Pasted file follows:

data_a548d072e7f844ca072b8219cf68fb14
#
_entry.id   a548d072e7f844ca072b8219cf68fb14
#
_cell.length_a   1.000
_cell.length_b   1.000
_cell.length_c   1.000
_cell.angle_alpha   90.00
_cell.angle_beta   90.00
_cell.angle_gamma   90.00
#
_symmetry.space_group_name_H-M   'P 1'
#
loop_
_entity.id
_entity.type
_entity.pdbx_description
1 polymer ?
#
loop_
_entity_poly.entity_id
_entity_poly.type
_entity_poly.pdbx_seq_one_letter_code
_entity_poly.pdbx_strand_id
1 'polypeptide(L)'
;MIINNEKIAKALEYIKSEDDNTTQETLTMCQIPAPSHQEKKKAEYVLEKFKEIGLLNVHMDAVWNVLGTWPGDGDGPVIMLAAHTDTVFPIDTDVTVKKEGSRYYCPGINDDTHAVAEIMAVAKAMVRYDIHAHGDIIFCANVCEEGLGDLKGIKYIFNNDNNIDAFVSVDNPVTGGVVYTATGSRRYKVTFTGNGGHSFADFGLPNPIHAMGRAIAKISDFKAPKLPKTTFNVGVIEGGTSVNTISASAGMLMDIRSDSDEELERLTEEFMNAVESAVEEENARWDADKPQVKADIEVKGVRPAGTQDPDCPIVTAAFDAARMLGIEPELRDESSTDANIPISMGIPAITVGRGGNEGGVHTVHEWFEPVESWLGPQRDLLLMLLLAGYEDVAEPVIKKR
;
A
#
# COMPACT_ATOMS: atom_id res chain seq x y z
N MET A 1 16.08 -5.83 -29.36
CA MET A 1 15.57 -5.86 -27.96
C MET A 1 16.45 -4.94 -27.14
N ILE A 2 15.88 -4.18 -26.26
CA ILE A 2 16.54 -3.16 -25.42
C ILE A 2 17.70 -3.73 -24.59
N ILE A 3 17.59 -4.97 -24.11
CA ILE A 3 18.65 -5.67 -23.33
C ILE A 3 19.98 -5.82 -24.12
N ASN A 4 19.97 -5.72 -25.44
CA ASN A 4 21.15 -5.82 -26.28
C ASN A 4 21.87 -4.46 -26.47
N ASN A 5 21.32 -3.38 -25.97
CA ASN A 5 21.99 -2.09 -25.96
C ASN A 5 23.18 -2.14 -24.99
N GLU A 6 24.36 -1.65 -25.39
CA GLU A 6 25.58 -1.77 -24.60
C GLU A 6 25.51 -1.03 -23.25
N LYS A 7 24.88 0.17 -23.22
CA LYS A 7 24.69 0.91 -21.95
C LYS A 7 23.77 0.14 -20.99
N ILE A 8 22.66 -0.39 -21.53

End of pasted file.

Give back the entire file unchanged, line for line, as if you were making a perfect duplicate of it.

data_a548d072e7f844ca072b8219cf68fb14
#
_entry.id   a548d072e7f844ca072b8219cf68fb14
#
_cell.length_a   1.000
_cell.length_b   1.000
_cell.length_c   1.000
_cell.angle_alpha   90.00
_cell.angle_beta   90.00
_cell.angle_gamma   90.00
#
_symmetry.space_group_name_H-M   'P 1'
#
loop_
_entity.id
_entity.type
_entity.pdbx_description
1 polymer ?
#
loop_
_entity_poly.entity_id
_entity_poly.type
_entity_poly.pdbx_seq_one_letter_code
_entity_poly.pdbx_strand_id
1 'polypeptide(L)'
;MIINNEKIAKALEYIKSEDDNTTQETLTMCQIPAPSHQEKKKAEYVLEKFKEIGLLNVHMDAVWNVLGTWPGDGDGPVIMLAAHTDTVFPIDTDVTVKKEGSRYYCPGINDDTHAVAEIMAVAKAMVRYDIHAHGDIIFCANVCEEGLGDLKGIKYIFNNDNNIDAFVSVDNPVTGGVVYTATGSRRYKVTFTGNGGHSFADFGLPNPIHAMGRAIAKISDFKAPKLPKTTFNVGVIEGGTSVNTISASAGMLMDIRSDSDEELERLTEEFMNAVESAVEEENARWDADKPQVKADIEVKGVRPAGTQDPDCPIVTAAFDAARMLGIEPELRDESSTDANIPISMGIPAITVGRGGNEGGVHTVHEWFEPVESWLGPQRDLLLMLLLAGYEDVAEPVIKKR
;
A
#
# COMPACT_ATOMS: atom_id res chain seq x y z
N MET A 1 16.08 -5.83 -29.36
CA MET A 1 15.57 -5.86 -27.96
C MET A 1 16.45 -4.94 -27.14
N ILE A 2 15.88 -4.18 -26.26
CA ILE A 2 16.54 -3.16 -25.42
C ILE A 2 17.70 -3.73 -24.59
N ILE A 3 17.59 -4.97 -24.11
CA ILE A 3 18.65 -5.67 -23.33
C ILE A 3 19.98 -5.82 -24.12
N ASN A 4 19.97 -5.72 -25.44
CA ASN A 4 21.15 -5.82 -26.28
C ASN A 4 21.87 -4.46 -26.47
N ASN A 5 21.32 -3.38 -25.97
CA ASN A 5 21.99 -2.09 -25.96
C ASN A 5 23.18 -2.14 -24.99
N GLU A 6 24.36 -1.65 -25.39
CA GLU A 6 25.58 -1.77 -24.60
C GLU A 6 25.51 -1.03 -23.25
N LYS A 7 24.88 0.17 -23.22
CA LYS A 7 24.69 0.91 -21.95
C LYS A 7 23.77 0.14 -20.99
N ILE A 8 22.66 -0.39 -21.53